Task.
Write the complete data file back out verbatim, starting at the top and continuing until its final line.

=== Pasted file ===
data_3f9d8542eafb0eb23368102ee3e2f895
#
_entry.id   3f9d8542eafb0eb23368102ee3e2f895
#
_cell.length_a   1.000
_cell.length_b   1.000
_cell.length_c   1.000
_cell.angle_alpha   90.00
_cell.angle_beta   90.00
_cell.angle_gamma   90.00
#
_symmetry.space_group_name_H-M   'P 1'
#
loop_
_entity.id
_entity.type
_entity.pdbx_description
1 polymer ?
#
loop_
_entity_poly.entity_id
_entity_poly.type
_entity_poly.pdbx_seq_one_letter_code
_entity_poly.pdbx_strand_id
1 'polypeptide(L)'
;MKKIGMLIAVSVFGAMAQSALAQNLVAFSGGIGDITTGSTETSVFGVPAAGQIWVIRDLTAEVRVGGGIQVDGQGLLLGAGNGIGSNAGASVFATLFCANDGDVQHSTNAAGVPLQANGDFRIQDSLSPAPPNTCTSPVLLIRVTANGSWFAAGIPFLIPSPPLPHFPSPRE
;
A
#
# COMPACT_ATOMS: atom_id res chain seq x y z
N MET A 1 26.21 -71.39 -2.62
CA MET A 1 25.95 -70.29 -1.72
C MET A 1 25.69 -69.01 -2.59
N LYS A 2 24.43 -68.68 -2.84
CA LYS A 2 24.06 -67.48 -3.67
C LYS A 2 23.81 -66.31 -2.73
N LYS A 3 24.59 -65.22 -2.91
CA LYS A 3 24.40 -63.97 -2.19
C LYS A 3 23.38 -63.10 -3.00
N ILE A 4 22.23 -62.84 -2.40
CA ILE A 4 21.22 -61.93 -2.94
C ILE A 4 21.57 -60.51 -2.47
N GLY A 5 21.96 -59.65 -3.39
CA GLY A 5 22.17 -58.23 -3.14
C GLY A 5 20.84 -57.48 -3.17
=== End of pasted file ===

data_3f9d8542eafb0eb23368102ee3e2f895
#
_entry.id   3f9d8542eafb0eb23368102ee3e2f895
#
_cell.length_a   1.000
_cell.length_b   1.000
_cell.length_c   1.000
_cell.angle_alpha   90.00
_cell.angle_beta   90.00
_cell.angle_gamma   90.00
#
_symmetry.space_group_name_H-M   'P 1'
#
loop_
_entity.id
_entity.type
_entity.pdbx_description
1 polymer ?
#
loop_
_entity_poly.entity_id
_entity_poly.type
_entity_poly.pdbx_seq_one_letter_code
_entity_poly.pdbx_strand_id
1 'polypeptide(L)'
;MKKIGMLIAVSVFGAMAQSALAQNLVAFSGGIGDITTGSTETSVFGVPAAGQIWVIRDLTAEVRVGGGIQVDGQGLLLGAGNGIGSNAGASVFATLFCANDGDVQHSTNAAGVPLQANGDFRIQDSLSPAPPNTCTSPVLLIRVTANGSWFAAGIPFLIPSPPLPHFPSPRE
;
A
#
# COMPACT_ATOMS: atom_id res chain seq x y z
N MET A 1 26.21 -71.39 -2.62
CA MET A 1 25.95 -70.29 -1.72
C MET A 1 25.69 -69.01 -2.59
N LYS A 2 24.43 -68.68 -2.84
CA LYS A 2 24.06 -67.48 -3.67
C LYS A 2 23.81 -66.31 -2.73
N LYS A 3 24.59 -65.22 -2.91
CA LYS A 3 24.40 -63.97 -2.19
C LYS A 3 23.38 -63.10 -3.00
N ILE A 4 22.23 -62.84 -2.40
CA ILE A 4 21.22 -61.93 -2.94
C ILE A 4 21.57 -60.51 -2.47
N GLY A 5 21.96 -59.65 -3.39
CA GLY A 5 22.17 -58.23 -3.14
C GLY A 5 20.84 -57.48 -3.17